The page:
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Cost leadership - an opportunity for a competitive advantage

Marketing strategy

The goal of each enterprise is to achieve a competitive advantage that will enable it to function efficiently on the market and seamlessly achieve its business goals. Michael Porter, an eminent marketing expert, distinguishes three main strategies for competing. One of them is cost leadership. What is it about? And how to achieve them? We advise!

Competitive advantage, according to Philip Kotler, is "the advantage of an organization over market rivals, which results from offering better value to consumers through lower prices or providing greater benefits justifying a high price." Prices - and the values associated with them - are therefore one of the most important factors influencing a company's position in the market. Developing cost leadership can make it much easier to run an effective business.

Cost leadership strategy in a nutshell

Cost leadership is a business strategy. Its idea is to develop an advantage by minimizing direct and overhead costs. In other words, it is achieving a privileged cost position in relation to market rivals. Thanks to this, it is possible to attract consumers with a lower, attractive price of the offered products, without reducing their quality.

Operating according to the cost leadership strategy aims to reduce expenses on a full basis cost optimization, financial control and experience. In a cost leadership strategy, it is crucial to minimize expenses in the areas of research and development, production, advertising, sales and service. At the same time, the reduction of costs must not affect the quality of the products or services offered. The product / service must be of a similar level to those offered by market competitors. Only then will it be acceptable to buyers. In its cost leadership strategy, the firm focuses on the customers who matter most to its success in the marketplace while avoiding those who do not contribute too much.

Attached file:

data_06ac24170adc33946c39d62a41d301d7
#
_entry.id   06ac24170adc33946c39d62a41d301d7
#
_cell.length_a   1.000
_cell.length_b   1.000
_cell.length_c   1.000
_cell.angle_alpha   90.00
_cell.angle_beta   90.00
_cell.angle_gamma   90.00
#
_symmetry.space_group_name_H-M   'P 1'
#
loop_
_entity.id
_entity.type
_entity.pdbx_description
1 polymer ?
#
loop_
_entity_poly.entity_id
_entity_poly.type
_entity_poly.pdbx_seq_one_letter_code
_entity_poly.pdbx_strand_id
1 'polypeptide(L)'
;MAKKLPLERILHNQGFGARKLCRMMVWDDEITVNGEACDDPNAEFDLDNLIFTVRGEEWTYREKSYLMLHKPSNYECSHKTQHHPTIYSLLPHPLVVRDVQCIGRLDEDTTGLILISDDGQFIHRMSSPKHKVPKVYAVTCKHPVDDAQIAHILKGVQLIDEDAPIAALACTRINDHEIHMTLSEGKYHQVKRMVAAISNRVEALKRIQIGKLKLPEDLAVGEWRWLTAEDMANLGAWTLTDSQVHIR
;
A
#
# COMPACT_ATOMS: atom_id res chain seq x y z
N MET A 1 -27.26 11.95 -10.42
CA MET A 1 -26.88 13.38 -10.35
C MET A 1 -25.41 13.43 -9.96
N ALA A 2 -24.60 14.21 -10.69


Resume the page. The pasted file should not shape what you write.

Cost leadership - is it worth pursuing?

Skillfully used cost leadership strategy leads to achieving a leading position in production at low costs. If the company manages to develop and maintain cost leadership, it will achieve above-average profits, even in the presence of strong competitive forces. Moreover, cost leadership gives the company a guarantee of profits even when competitors lose their competitive advantage. 

Cost leadership is also an excellent protection against suppliers, especially against volatile pricing policies. This is due to the high flexibility of rising prices of raw materials and components.

What to look for?

A company that wants to develop cost leadership in the market must first of all take care of the high quality of its products - which we mentioned earlier. The product must be of outstanding quality and its price must not fall below the average. But that's not all. It is also crucial to carefully monitor any changes in technologies that directly or indirectly affect the company's operations. In order to maintain continuity and efficiency of production and generate profits, it is necessary to choose the optimal technology and implement new solutions in production. It is also important to constantly modernize the production park by quickly replacing the necessary equipment.